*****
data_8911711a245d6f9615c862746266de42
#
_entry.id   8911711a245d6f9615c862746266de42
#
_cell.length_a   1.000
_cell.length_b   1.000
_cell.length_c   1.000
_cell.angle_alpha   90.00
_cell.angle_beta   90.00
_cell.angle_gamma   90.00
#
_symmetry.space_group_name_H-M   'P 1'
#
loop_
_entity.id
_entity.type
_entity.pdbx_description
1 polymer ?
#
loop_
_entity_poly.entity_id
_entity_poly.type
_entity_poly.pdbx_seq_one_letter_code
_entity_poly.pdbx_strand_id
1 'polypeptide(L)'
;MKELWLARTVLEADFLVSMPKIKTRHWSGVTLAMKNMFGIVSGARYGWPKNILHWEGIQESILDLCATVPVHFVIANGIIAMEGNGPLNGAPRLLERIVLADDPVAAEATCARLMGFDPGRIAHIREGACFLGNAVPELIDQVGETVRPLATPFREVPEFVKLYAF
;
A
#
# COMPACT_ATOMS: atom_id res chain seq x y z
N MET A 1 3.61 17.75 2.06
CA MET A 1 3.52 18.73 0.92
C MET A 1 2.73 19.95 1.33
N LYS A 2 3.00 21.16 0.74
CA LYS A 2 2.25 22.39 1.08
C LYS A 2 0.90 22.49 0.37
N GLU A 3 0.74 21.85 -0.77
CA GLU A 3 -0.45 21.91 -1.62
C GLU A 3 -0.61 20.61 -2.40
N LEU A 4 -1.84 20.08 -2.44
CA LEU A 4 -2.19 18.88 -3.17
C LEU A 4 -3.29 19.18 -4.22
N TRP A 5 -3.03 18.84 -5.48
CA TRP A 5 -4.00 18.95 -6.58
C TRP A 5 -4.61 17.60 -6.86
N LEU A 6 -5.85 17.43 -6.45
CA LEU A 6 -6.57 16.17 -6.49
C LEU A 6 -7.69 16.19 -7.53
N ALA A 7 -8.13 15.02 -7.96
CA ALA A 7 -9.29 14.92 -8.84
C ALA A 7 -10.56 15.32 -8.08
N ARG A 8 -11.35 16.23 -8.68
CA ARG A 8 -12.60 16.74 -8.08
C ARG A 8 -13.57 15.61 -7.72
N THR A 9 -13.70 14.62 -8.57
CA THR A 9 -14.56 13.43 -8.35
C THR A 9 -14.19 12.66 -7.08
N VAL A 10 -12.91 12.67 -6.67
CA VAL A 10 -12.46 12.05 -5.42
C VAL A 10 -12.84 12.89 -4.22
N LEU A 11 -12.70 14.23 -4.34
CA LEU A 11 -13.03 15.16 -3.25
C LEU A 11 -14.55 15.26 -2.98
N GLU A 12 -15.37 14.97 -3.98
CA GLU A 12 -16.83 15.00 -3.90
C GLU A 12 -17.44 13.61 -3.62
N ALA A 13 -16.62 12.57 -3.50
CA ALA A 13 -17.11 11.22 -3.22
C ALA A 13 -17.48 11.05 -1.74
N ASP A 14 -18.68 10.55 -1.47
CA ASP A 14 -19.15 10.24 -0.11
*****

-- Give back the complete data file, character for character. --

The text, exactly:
data_8911711a245d6f9615c862746266de42
#
_entry.id   8911711a245d6f9615c862746266de42
#
_cell.length_a   1.000
_cell.length_b   1.000
_cell.length_c   1.000
_cell.angle_alpha   90.00
_cell.angle_beta   90.00
_cell.angle_gamma   90.00
#
_symmetry.space_group_name_H-M   'P 1'
#
loop_
_entity.id
_entity.type
_entity.pdbx_description
1 polymer ?
#
loop_
_entity_poly.entity_id
_entity_poly.type
_entity_poly.pdbx_seq_one_letter_code
_entity_poly.pdbx_strand_id
1 'polypeptide(L)'
;MKELWLARTVLEADFLVSMPKIKTRHWSGVTLAMKNMFGIVSGARYGWPKNILHWEGIQESILDLCATVPVHFVIANGIIAMEGNGPLNGAPRLLERIVLADDPVAAEATCARLMGFDPGRIAHIREGACFLGNAVPELIDQVGETVRPLATPFREVPEFVKLYAF
;
A
#
# COMPACT_ATOMS: atom_id res chain seq x y z
N MET A 1 3.61 17.75 2.06
CA MET A 1 3.52 18.73 0.92
C MET A 1 2.73 19.95 1.33
N LYS A 2 3.00 21.16 0.74
CA LYS A 2 2.25 22.39 1.08
C LYS A 2 0.90 22.49 0.37
N GLU A 3 0.74 21.85 -0.77
CA GLU A 3 -0.45 21.91 -1.62
C GLU A 3 -0.61 20.61 -2.40
N LEU A 4 -1.84 20.08 -2.44
CA LEU A 4 -2.19 18.88 -3.17
C LEU A 4 -3.29 19.18 -4.22
N TRP A 5 -3.03 18.84 -5.48
CA TRP A 5 -4.00 18.95 -6.58
C TRP A 5 -4.61 17.60 -6.86
N LEU A 6 -5.85 17.43 -6.45
CA LEU A 6 -6.57 16.17 -6.49
C LEU A 6 -7.69 16.19 -7.53
N ALA A 7 -8.13 15.02 -7.96
CA ALA A 7 -9.29 14.92 -8.84
C ALA A 7 -10.56 15.32 -8.08
N ARG A 8 -11.35 16.23 -8.68
CA ARG A 8 -12.60 16.74 -8.08
C ARG A 8 -13.57 15.61 -7.72
N THR A 9 -13.70 14.62 -8.57
CA THR A 9 -14.56 13.43 -8.35
C THR A 9 -14.19 12.66 -7.08
N VAL A 10 -12.91 12.67 -6.67
CA VAL A 10 -12.46 12.05 -5.42
C VAL A 10 -12.84 12.89 -4.22
N LEU A 11 -12.70 14.23 -4.34
CA LEU A 11 -13.03 15.16 -3.25
C LEU A 11 -14.55 15.26 -2.98
N GLU A 12 -15.37 14.97 -3.98
CA GLU A 12 -16.83 15.00 -3.90
C GLU A 12 -17.44 13.61 -3.62
N ALA A 13 -16.62 12.57 -3.50
CA ALA A 13 -17.11 11.22 -3.22
C ALA A 13 -17.48 11.05 -1.74
N ASP A 14 -18.68 10.55 -1.47
CA ASP A 14 -19.15 10.24 -0.11